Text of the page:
It was also held ir> Queen Emperor v. Babu Lai3 by Staight J. “ Wherea statement is being detailed by a Constable as having been made byan accused in consequence of which he discovered a certain fact or facts,the strictest precision should be enjoined on the witness so that theremay be no room for mistakes or misunderstanding ”.
We have referred to this Allahabad Case as it appears to us that theInspector cf Police has paraphrased the statement of the Accused andnot given the actual words used by him. It appears to be very desirable,almost necessary, that the actual words used by the accused which ledto the discovery of the relevant fact, should be disclosed in the evidenceof the Police Officer. That would nelp the Court to a great extent indeciding wnether the statement related distinctly to the fact therebydiscovered.
In the case of Rex v. Jinadasa4, the accused had told the PoliceSergeant “I can point out the place where I threw it” meaning theHatty that was subsequently discovered. The Accused took the Policeto the spot where he had thrown it. This evidence was admitted.
In the present case, the statement of the accused that the propertywhich was subsequently recovered, was in his custody, could not besaid to have been distinctly related to the discovery of that property.The property may well have been kept anywhere but still be in hiscustody. He may very well have said something further before hetook the Police to the Cart Shed where the property was found. Hemay have said “ I have kept the property or hidden the property in theCart Shed ” or “I can point out the place where I kept them or hidthem ” or words to that effect.
In this context the words “ the property is in my custody ” are notdirectly relevant to the discovery nor could the)7 be said to relatedistinctly to the discovery.
We are handicapped in this case as the very words used by the accuseddo not appear to be given by the Inspector in his evidence. If as aresult any reasonable doubt arises ir> our minds as to the admissibilityof such evidence, the Accused is entitled to the benefit of such doubt.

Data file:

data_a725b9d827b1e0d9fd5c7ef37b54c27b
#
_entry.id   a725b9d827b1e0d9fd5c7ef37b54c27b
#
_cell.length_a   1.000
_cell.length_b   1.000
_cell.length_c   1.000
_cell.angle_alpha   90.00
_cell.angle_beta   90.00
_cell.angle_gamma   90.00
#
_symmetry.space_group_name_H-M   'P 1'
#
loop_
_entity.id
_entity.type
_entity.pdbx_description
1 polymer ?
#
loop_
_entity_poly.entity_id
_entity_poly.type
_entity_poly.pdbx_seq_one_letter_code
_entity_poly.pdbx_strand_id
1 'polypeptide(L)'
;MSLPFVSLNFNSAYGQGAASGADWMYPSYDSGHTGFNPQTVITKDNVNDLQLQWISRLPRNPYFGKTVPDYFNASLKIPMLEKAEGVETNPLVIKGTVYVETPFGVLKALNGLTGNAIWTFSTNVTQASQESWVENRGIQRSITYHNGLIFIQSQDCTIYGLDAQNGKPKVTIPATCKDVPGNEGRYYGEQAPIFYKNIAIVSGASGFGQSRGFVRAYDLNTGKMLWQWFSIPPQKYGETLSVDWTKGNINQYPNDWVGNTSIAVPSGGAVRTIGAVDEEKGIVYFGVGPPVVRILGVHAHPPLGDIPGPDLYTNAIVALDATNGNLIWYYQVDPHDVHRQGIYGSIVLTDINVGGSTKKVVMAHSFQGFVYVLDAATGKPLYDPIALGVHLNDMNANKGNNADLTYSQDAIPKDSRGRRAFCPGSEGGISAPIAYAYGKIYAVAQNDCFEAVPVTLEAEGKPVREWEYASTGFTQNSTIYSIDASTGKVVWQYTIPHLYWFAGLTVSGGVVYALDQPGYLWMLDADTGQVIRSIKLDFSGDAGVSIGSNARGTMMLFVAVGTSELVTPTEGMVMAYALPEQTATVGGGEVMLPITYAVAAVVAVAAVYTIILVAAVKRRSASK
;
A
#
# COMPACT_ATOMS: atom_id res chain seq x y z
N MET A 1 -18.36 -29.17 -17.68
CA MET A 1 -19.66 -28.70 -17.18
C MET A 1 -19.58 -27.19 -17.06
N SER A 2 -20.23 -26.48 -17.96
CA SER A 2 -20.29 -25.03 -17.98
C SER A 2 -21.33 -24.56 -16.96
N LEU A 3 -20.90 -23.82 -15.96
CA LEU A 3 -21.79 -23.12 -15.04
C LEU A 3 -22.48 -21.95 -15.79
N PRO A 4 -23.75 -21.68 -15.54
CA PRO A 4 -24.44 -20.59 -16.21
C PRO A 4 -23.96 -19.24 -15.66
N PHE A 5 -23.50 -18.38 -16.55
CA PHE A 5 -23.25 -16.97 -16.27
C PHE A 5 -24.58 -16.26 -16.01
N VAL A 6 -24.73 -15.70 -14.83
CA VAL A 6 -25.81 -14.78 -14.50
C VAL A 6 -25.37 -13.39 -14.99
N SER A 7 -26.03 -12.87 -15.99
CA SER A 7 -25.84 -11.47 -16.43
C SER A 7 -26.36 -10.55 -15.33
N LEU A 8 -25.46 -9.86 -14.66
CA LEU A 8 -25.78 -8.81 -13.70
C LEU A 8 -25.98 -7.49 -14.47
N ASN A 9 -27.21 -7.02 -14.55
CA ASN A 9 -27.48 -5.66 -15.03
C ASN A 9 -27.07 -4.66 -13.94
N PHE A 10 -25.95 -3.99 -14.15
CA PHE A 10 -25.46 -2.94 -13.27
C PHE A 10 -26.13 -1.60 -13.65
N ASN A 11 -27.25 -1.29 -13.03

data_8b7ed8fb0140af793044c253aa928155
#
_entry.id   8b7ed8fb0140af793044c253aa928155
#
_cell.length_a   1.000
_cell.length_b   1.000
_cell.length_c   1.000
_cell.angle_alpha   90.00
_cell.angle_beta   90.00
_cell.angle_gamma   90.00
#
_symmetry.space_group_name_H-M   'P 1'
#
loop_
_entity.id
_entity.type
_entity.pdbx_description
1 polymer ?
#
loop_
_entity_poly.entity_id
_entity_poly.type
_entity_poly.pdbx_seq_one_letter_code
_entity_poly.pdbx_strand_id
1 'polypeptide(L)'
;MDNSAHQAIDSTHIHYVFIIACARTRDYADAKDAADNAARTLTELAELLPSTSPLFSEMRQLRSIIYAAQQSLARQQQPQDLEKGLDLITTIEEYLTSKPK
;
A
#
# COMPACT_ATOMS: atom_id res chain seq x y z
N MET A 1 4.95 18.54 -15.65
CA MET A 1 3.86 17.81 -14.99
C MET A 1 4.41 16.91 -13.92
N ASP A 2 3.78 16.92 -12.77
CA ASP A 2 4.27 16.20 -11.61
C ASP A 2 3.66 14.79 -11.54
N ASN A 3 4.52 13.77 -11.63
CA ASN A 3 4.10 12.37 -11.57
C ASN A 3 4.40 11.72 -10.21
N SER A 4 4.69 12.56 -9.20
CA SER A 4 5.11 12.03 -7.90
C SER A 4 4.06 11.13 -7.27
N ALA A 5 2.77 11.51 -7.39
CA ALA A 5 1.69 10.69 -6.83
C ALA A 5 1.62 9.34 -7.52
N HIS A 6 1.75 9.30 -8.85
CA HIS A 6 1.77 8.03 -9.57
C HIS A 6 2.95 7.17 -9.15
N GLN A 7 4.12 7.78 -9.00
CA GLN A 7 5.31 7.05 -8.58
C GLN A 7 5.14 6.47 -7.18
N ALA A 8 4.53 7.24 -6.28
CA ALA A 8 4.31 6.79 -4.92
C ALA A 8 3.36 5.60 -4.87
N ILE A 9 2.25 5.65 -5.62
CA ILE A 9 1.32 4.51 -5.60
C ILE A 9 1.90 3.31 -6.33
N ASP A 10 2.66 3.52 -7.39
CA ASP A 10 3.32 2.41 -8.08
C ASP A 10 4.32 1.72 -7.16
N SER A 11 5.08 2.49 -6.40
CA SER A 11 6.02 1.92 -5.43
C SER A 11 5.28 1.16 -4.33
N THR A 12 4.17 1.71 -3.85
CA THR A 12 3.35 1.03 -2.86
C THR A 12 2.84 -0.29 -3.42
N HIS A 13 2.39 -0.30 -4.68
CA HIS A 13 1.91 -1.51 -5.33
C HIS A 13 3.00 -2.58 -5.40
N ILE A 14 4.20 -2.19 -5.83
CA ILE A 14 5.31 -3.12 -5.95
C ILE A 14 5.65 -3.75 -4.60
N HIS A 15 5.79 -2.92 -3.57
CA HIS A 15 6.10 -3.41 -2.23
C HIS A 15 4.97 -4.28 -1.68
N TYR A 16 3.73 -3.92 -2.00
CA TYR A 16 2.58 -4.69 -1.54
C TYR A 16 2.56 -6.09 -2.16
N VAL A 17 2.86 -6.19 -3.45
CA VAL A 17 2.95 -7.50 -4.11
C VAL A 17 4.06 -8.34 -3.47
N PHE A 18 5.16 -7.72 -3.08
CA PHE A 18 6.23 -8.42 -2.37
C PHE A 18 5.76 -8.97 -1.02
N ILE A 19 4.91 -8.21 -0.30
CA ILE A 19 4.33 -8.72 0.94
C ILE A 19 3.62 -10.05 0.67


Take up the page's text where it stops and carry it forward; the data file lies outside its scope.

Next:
(1945) 46 N. L. R. 158.3 (1884) 6 Allahabad 509.
A. 1.7?. (1918) Calcutta—*(1950) 51 N.R.R. 529.
L. R. 45 Calcutta page 88.
L. B. BE SILVA, J.—The Queen v. Albert
In this case, a reasonable doubt arises in our minds, as to theadmissibility of the evidence and we therefore hold that the evidenceis inadmissible.
It would be a question of fact in ea ch case if the statement distinctlyrelated to the fact thereby discovered, keeping in mind the significancegiven to the word “ distinctly ”. It may be pointed out that the learnedDistrict Judge has not referred at all to the confession of the accusedto the Inspector of Police that the property (later identified as partof the stolen property) was in his custody. The learned Judge hasalso misdirected himself in the judgment by stating that the stolenproperty was found in the possession of the Accused in the house inwnich he lives. The property was in fact found in a Cart Shed and theInspector has stated in evidence that he did not know if this Shed belo igedto the accused though he had stated earlier that it was in the compoundof the accused.
The learned Crown Counsel argued that even if the statement of theaccused to the Police Inspector was excluded, it may be inferred from theevidence that the stolen property was in the possession of the accused ashe pointed out the place where the property was kept.
This submission is covered by authority. In Edioin Singho v. Inspectorof Police, Ghilaw1 Gratiaen J. held, ** It seems to me that, giving fulleffect to the appellant’s alleged admission that be knew where the skin ofthe stolen goat was buried, this admission falls short of proof that hehimself had at any time possessed the skin before the burial took place(Vide also the case reported at 44 C. L. W. 42.'
We hold in this case that the Crown has failed to prove that the stolenproperty which was recovered by the Police in the Cart Shed, was inthe possession of the accused and no presumption can be drawn againsthim under Sec. 114 of tbe Evidence Ordinance.
We also wish to point out that in this case, the learned District Judgeacquitted the accused on the charge of theft but convicted him on thecharges of house breaking and retaining stolen property. If the learnedJ udge had convicted the accused of the theft, acting under the presumptiondrawn from Section 114 of the Evidence Ordinance, he was fully justifiedin convicting him of the house-breaking as well because the theft wascommitted in the course of the house-breaking. iBut it is illogical toacquit him of the charge of theft but convict him only of retaining stolenproperty and thereafter proceed to convict him of the house-breakingbecause the property has been stolen as a consequence of the house-breaking. We appreciate the difficulty in which the learned DistrictJudge was placed in this case as the charge of theft as set out in Count2 of the Indictment did not include the property discovered in the CartShed near Accused’s house. Put this defect in the Indictment doesnot justify the course he has taken.
1 46 G. L. W. 6? at page 53.
TAMBIAH, J.—Bardeen v. de Silva
It is not necessary to deal with the other points raised by the learnedCounsel for the Appellant in this case as ths questions that we havedealt with, go to the root of this case. For these reasons, we haveallowed this appeal and acquitted the accused.
Sihnetamby. J.—I p£Tee.
THE QUEEN v. D. L. ALBERT